Despite the seeming complexity of the programs, the government’s strategy for battling the financial situation is pretty straightforward.
The idea is to transfer as much private debt as possible to the federal government, betting that the government’s balance sheet can sustain the added leverage. Eventually, the private sector, free from all the debt it’s built up, is expected to return to growth — with the help of some new bridges, high speed rail lines and other stimulus goodies.
There are basically two ways the government can buy up all this debt. It can borrow the money, in large part from foreign sources, or it can just print it up and create rampant inflation.
Inflation is considered an economic evil, so that’s kind of a last resort. For now, we’re blowing out the national debt.
But while the current choice delays the pain — the money we’re borrowing is practically free, inflation is the more moral path.
Inflation is basically a tax on savers. It means those who didn’t partake in the last bubble will be penalised in order to prop up those who did — homeowners who overextended themselves, banks, etc. It’s a sign that the government’s been captured by false elites.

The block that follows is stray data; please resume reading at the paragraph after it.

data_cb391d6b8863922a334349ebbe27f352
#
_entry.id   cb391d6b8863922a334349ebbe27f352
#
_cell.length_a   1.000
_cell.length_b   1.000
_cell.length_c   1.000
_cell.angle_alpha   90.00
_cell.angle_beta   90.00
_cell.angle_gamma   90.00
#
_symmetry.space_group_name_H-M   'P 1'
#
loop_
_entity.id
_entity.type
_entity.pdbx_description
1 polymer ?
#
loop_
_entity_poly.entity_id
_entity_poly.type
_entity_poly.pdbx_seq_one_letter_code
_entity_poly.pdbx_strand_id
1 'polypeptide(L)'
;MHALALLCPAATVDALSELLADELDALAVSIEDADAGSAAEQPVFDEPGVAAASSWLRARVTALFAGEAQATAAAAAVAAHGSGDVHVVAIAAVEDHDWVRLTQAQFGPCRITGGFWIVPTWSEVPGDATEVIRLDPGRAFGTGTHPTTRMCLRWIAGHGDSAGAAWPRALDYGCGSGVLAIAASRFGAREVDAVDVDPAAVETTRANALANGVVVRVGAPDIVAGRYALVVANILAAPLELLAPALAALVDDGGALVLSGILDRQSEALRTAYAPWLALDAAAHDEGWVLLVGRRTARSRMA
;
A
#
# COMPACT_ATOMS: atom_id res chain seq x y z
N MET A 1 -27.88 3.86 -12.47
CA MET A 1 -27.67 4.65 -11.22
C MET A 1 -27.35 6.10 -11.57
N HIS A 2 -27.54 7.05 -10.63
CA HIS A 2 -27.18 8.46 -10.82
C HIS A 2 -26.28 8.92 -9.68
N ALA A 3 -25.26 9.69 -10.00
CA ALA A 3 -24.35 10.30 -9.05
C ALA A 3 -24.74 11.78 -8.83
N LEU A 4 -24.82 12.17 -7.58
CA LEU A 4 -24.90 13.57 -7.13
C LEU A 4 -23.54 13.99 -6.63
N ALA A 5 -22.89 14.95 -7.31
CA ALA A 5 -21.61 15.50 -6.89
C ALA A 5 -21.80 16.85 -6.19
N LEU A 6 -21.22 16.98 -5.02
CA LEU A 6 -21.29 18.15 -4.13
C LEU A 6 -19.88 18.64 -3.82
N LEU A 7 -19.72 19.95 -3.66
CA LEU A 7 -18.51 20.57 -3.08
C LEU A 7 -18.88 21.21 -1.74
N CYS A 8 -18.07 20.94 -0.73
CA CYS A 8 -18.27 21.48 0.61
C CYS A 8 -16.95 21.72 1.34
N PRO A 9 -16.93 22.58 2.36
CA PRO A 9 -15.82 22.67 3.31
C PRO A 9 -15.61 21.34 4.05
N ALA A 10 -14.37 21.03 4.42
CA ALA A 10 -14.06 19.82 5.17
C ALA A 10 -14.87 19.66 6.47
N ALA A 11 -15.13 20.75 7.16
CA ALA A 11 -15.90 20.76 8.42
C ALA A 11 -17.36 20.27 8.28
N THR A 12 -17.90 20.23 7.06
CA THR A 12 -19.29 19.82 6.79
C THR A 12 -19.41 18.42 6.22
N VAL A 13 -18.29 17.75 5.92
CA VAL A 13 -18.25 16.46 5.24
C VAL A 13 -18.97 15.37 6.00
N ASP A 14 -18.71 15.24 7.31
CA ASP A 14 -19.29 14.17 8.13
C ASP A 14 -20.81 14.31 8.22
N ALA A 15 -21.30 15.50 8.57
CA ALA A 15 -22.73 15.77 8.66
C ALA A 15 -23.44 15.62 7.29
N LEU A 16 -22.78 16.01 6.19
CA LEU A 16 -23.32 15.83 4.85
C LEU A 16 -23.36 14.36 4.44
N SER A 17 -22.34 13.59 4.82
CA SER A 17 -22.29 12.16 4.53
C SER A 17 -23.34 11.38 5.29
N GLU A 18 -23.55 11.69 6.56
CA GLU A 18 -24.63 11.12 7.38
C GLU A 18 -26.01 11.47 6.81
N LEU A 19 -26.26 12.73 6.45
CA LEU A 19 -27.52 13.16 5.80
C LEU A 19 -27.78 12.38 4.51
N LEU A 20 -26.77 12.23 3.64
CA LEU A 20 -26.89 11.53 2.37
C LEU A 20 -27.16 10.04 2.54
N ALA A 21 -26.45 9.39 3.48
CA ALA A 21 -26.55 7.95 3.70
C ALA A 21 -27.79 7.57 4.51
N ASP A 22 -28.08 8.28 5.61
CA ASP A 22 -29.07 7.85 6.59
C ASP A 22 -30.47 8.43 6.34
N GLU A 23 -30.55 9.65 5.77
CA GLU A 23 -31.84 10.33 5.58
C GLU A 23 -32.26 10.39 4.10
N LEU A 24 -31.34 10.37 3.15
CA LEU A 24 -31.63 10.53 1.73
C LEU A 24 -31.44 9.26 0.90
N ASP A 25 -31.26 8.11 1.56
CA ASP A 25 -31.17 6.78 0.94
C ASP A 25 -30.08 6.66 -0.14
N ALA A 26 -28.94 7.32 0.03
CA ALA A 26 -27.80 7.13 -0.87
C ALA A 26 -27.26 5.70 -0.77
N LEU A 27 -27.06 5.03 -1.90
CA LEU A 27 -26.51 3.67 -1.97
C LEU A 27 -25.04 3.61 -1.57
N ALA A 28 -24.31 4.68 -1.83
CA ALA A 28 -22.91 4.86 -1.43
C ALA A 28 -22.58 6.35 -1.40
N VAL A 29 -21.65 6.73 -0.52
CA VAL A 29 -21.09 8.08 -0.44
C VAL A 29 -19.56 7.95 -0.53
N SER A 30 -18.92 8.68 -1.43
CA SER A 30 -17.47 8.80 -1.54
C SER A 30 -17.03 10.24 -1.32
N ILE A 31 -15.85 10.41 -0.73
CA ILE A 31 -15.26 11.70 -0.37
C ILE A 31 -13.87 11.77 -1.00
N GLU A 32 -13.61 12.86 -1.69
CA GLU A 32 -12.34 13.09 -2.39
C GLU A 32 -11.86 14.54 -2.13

But at least this tax would fall upon current voters. Borrowing, on the other hand, means that at some point in the future, a major tax will have to be levied. But that tax may felt by people who aren’t even born yet. Their government will ask them to pay for choices made when they couldn’t vote or register disapproval. This is clearly a worse strategy in a democratic country.
At least by inflating now, the onus is on the current population to register its disapproval and perhaps put a halt to all the bailouts. If we see the value of our dollars vanish, then it’s on us. And after all, we elected the people making these decisions. We should pay for our choices.
Inflation is a horrible thing. You can’t make society wealthier just by printing up currency. But at least you can penalise the right set of citizens.
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